Today, another problem has surfaced from the extreme warp equations: black holes (who would have guessed?). Italian physicist Stefano Finazzi of Italy’s International School for Advanced Studies has crunched the numbers and wondered about what would happen when the energy runs out. It’s all very well generating a Jupiter’s rest mass-worth of energy, but how will it be sustained by the warp drive? What will happen when all the energy is depleted?
Eventually the energy would run out. The [warp] bubble would rupture, with catastrophic effects. Inside the bubble the temperature would rise to about 1032 degrees Kelvin, destroying almost anything on the bubble. —Eric Bland, Discovery News
It gets better, Finazzi also predicts a fair amount of doom outside the warp bubble, too. “We know that the warp drive will be destabilized,” he added. “But we do not know if it will in the end explode or collapse to a black hole.”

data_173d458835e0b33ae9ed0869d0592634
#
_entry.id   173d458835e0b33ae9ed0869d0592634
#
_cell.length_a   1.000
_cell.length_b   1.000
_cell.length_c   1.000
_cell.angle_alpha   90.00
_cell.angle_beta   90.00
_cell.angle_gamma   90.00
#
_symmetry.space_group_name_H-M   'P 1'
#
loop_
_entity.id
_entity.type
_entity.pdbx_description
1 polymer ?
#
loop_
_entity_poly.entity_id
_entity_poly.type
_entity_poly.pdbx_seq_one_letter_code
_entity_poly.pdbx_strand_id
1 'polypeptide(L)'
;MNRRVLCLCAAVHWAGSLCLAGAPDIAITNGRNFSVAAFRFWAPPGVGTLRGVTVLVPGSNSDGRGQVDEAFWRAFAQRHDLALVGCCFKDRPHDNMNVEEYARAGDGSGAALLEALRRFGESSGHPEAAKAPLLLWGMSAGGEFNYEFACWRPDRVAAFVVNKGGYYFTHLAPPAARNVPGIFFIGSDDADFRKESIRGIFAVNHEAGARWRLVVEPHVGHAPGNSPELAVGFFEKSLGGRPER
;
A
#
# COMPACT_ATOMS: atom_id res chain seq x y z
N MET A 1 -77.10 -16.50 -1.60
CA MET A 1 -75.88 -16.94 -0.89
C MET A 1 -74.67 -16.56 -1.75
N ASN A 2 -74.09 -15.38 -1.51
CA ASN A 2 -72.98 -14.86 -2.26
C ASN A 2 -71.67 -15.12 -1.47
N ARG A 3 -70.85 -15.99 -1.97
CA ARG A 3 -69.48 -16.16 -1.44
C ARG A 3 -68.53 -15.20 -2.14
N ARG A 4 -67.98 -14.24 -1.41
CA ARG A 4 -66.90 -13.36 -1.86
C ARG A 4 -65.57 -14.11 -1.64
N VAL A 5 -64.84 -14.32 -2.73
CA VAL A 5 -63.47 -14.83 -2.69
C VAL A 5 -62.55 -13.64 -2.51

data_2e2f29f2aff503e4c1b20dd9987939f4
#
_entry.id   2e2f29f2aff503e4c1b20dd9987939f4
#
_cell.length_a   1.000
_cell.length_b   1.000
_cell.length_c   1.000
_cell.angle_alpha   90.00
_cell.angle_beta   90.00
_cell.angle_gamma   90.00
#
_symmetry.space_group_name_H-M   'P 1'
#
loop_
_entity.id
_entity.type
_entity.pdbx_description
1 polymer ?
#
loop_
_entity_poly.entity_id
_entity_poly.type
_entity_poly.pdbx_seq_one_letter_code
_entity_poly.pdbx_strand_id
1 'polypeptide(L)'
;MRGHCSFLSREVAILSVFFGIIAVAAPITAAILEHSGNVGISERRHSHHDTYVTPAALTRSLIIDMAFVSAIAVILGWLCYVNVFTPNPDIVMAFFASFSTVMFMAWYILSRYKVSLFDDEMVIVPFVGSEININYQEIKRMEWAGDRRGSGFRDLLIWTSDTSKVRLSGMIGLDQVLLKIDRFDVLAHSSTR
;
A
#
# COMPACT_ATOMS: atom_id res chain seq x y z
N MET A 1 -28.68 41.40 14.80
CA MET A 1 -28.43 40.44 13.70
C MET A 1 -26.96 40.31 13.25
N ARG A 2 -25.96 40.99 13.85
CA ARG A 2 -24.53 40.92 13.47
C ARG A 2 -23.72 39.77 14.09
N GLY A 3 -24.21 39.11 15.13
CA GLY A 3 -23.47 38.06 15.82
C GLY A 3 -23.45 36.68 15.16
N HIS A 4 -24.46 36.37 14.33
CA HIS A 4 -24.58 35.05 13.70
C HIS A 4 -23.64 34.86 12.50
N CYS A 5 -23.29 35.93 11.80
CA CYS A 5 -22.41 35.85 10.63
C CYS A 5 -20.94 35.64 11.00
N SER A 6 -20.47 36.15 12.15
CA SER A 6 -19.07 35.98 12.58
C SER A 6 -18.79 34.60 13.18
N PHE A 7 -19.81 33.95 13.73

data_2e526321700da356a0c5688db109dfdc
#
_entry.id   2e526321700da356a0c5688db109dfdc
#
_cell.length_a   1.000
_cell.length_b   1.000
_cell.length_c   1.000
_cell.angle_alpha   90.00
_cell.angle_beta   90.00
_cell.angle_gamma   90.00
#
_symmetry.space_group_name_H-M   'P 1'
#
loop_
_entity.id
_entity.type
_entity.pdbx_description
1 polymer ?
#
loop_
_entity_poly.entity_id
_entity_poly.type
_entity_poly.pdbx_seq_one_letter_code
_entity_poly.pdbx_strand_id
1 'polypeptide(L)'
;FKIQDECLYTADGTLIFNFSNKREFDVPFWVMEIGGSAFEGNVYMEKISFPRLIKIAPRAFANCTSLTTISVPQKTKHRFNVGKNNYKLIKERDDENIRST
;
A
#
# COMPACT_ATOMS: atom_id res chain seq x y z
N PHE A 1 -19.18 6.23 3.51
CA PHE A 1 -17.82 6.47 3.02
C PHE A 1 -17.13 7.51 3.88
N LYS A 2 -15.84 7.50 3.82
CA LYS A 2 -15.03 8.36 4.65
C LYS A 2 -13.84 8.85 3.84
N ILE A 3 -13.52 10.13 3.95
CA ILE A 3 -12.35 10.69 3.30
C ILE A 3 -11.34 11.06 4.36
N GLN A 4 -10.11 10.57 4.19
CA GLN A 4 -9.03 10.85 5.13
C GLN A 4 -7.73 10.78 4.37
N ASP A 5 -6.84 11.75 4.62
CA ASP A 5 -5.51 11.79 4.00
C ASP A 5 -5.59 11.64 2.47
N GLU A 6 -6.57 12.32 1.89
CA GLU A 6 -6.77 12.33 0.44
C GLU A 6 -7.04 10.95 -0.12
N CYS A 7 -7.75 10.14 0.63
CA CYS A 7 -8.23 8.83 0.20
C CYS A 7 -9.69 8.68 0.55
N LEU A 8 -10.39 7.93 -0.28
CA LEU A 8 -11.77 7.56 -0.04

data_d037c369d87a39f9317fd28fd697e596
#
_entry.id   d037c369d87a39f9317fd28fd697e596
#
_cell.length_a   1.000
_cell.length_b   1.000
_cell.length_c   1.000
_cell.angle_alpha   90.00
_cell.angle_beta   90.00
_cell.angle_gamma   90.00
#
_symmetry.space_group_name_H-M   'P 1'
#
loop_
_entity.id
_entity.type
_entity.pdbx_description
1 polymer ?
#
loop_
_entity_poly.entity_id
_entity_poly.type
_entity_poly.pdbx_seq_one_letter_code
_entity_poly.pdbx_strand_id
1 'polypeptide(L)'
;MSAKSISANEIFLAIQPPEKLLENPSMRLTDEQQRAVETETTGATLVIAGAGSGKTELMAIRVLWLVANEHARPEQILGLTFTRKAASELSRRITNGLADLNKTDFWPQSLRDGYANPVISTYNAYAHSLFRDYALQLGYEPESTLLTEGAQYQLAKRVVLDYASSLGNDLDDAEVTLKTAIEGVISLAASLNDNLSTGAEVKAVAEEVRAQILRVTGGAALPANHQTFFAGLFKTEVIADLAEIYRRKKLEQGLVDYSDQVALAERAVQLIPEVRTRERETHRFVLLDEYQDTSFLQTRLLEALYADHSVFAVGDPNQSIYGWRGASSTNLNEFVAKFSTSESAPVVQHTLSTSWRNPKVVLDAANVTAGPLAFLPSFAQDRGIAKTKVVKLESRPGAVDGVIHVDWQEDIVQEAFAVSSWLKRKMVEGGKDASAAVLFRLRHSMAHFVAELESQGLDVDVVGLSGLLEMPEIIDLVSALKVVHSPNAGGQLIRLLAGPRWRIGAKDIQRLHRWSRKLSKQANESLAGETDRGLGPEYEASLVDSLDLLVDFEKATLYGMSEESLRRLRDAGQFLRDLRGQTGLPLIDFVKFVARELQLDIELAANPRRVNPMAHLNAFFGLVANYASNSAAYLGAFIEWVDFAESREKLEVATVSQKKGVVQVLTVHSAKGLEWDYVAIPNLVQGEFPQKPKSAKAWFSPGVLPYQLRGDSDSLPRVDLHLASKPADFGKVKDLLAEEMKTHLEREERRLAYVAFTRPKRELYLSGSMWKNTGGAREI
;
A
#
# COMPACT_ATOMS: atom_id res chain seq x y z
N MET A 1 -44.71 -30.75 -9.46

Don’t go running out of gas any where near Earth is all I say…
Although these implications of doom and gloom should have given Jean Luc Picard a panic attack whenever he said “engage!” or “make it so Number One…”, we have to remind ourselves warp drive propulsion isn’t even close to being a reality. Dr Obousy and warp scientists before him are only just beginning to assemble a theoretical framework around the sci-fi notion of warping spacetime, so to already be predicting warp speed fail seems a little premature in my opinion.